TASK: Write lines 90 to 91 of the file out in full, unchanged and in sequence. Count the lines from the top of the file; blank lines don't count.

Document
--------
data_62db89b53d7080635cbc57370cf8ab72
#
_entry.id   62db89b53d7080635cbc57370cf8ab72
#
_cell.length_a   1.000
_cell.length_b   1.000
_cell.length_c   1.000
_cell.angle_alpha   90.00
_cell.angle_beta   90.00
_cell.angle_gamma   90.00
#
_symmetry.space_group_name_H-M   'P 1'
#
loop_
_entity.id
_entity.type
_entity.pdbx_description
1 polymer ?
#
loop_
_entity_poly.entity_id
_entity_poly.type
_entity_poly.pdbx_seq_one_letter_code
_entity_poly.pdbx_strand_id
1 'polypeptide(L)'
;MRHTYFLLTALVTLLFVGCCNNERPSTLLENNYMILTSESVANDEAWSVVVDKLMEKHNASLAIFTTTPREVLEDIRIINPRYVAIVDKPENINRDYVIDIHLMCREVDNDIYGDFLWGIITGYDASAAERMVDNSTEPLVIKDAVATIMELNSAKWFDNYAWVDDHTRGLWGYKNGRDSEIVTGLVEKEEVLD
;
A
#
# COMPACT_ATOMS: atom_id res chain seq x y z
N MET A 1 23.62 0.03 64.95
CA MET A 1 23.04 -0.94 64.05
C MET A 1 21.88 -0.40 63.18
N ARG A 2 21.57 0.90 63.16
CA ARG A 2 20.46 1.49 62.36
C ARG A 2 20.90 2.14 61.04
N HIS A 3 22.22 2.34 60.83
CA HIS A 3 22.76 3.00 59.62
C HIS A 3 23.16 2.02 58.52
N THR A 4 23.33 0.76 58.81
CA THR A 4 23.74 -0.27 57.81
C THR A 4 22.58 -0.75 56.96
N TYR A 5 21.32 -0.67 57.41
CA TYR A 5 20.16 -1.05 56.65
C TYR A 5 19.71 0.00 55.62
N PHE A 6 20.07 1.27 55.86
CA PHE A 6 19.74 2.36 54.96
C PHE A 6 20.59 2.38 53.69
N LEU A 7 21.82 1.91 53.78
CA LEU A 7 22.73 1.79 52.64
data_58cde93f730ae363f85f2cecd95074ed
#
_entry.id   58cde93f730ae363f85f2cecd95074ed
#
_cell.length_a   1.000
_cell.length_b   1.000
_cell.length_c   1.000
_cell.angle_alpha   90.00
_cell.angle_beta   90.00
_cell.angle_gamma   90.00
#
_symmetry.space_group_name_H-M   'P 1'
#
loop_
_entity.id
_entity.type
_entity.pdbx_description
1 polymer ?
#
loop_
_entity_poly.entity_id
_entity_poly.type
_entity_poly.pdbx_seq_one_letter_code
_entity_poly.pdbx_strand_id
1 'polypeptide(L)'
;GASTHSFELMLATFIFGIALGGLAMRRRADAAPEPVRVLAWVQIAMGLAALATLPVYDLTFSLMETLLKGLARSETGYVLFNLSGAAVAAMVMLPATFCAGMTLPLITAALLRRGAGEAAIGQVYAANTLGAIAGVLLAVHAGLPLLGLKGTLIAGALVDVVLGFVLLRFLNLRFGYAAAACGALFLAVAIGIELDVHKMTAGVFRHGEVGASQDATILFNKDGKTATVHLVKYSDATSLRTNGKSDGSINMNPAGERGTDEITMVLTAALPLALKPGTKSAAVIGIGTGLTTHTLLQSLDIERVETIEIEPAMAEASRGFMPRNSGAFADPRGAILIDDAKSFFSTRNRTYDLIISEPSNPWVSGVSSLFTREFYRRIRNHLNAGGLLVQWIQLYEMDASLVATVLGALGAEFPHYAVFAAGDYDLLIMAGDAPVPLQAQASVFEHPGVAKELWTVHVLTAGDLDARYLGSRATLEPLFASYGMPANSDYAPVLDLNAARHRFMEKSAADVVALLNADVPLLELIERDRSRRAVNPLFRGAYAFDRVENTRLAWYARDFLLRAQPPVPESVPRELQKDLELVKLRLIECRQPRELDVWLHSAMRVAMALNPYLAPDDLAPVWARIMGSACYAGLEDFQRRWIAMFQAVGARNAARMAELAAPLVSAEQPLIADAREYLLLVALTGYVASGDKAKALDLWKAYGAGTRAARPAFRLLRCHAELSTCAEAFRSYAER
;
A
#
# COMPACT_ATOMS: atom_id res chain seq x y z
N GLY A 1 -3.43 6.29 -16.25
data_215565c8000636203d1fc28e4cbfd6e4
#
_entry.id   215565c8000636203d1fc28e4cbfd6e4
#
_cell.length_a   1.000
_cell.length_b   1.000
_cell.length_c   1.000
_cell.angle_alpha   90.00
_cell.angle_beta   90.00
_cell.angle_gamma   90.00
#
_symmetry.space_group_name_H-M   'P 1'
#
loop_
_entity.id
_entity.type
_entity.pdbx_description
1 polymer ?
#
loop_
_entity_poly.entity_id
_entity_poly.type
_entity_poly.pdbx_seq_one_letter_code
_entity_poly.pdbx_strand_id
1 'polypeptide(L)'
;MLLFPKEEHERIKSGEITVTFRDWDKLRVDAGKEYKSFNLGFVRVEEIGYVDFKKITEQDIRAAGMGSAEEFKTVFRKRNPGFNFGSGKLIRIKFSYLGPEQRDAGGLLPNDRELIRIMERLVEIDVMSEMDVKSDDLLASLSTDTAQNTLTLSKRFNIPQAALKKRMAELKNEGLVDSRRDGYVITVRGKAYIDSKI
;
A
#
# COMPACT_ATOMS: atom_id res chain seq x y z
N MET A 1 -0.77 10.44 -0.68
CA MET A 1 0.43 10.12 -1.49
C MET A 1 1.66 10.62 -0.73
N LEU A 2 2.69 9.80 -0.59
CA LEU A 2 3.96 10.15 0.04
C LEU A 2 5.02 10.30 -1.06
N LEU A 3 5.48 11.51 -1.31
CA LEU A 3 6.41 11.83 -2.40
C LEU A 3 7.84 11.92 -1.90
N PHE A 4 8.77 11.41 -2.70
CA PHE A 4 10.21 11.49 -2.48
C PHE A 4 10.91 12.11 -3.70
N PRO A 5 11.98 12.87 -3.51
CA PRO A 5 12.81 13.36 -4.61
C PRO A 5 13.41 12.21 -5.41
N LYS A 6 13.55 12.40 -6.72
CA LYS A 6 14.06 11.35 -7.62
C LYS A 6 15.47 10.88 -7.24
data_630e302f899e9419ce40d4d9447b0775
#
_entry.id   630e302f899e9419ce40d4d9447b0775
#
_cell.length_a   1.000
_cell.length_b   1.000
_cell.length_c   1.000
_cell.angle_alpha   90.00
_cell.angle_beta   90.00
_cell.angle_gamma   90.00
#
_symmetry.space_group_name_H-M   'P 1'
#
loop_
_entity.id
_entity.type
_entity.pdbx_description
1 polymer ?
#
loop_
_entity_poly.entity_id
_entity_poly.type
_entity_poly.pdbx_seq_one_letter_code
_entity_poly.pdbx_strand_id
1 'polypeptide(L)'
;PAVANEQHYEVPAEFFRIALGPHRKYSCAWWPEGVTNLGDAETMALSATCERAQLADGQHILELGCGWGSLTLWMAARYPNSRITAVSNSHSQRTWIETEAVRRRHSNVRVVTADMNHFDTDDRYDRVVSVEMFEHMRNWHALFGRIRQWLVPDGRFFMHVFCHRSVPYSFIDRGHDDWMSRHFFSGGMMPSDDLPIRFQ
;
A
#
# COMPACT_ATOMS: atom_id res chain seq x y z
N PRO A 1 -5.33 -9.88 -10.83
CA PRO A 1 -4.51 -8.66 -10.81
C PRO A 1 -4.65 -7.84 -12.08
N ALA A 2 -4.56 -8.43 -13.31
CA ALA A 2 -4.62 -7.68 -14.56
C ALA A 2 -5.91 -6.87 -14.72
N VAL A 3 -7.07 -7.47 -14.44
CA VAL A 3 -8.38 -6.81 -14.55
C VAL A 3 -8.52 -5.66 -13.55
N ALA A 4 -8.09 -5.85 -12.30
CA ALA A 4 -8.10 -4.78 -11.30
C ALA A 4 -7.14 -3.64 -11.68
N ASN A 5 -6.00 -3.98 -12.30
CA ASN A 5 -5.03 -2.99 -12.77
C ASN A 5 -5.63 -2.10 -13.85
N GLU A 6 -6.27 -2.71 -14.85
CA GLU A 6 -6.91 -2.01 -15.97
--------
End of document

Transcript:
_cell.angle_beta   90.00
_cell.angle_gamma   90.00